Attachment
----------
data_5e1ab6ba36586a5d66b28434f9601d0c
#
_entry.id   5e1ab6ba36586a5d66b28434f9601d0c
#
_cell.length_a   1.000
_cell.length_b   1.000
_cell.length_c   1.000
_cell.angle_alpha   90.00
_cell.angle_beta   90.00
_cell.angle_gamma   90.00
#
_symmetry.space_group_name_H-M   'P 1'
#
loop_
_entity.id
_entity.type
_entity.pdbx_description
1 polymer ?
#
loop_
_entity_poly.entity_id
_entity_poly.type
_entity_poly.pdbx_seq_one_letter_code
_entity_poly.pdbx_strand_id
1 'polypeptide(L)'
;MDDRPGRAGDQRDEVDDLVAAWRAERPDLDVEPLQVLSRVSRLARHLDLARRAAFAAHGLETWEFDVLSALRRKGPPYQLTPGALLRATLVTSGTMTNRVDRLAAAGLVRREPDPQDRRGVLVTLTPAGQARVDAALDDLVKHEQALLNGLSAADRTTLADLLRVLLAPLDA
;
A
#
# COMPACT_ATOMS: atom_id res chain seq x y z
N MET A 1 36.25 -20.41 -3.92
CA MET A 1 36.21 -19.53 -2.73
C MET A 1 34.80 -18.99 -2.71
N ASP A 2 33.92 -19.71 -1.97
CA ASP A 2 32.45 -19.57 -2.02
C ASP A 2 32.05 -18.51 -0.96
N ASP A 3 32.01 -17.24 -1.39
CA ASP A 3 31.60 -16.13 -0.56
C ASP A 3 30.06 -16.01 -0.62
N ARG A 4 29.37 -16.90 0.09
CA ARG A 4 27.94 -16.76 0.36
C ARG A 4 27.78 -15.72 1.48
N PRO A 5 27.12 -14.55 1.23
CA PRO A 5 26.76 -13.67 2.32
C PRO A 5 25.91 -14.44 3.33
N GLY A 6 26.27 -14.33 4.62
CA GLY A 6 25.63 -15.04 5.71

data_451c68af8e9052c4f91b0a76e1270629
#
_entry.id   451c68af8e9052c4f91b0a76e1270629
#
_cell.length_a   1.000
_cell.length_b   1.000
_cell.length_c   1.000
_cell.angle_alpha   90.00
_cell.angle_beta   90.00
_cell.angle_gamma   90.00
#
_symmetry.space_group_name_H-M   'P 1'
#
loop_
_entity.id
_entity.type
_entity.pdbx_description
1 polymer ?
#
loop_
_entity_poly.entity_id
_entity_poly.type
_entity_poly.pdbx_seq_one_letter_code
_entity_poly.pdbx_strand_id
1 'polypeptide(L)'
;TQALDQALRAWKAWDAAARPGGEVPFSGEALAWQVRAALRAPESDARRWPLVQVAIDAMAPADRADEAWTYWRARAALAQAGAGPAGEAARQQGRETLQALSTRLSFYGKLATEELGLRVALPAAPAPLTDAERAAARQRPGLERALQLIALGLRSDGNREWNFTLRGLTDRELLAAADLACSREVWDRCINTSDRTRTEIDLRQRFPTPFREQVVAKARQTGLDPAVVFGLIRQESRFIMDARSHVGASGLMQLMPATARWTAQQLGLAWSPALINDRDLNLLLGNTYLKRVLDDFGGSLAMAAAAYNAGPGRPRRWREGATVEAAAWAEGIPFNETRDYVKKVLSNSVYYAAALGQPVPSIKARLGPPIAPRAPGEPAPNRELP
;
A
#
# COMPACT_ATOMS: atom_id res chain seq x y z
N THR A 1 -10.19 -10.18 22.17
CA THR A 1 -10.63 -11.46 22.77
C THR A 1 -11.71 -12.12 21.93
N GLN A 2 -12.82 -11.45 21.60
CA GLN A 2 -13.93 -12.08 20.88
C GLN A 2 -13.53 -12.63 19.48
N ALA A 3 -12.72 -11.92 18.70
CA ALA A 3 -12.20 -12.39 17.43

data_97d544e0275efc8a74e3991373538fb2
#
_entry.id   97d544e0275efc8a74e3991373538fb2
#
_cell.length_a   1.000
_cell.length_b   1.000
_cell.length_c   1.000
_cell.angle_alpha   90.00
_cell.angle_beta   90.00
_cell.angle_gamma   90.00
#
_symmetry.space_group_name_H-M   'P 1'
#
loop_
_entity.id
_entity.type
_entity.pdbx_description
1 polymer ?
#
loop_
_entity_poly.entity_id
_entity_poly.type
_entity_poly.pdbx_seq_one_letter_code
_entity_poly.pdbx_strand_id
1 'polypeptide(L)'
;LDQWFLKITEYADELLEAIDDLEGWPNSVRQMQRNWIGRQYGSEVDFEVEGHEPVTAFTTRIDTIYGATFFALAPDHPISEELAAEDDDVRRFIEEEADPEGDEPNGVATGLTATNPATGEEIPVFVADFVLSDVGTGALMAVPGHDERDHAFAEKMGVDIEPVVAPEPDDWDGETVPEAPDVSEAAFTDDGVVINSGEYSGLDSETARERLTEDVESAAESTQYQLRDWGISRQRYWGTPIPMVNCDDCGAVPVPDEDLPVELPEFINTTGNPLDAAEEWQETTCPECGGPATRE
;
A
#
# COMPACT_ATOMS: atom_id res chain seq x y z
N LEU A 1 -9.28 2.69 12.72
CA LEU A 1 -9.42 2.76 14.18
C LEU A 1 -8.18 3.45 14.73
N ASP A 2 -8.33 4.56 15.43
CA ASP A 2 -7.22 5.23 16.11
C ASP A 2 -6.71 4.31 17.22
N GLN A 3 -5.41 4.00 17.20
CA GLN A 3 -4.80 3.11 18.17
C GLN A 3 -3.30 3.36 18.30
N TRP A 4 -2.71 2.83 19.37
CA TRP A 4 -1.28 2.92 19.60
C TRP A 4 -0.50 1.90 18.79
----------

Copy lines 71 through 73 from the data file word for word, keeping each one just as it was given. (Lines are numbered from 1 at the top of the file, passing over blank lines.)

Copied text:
_entity_poly.pdbx_strand_id
1 'polypeptide(L)'
;TQALDQALRAWKAWDAAARPGGEVPFSGEALAWQVRAALRAPESDARRWPLVQVAIDAMAPADRADEAWTYWRARAALAQAGAGPAGEAARQQGRETLQALSTRLSFYGKLATEELGLRVALPAAPAPLTDAERAAARQRPGLERALQLIALGLRSDGNREWNFTLRGLTDRELLAAADLACSREVWDRCINTSDRTRTEIDLRQRFPTPFREQVVAKARQTGLDPAVVFGLIRQESRFIMDARSHVGASGLMQLMPATARWTAQQLGLAWSPALINDRDLNLLLGNTYLKRVLDDFGGSLAMAAAAYNAGPGRPRRWREGATVEAAAWAEGIPFNETRDYVKKVLSNSVYYAAALGQPVPSIKARLGPPIAPRAPGEPAPNRELP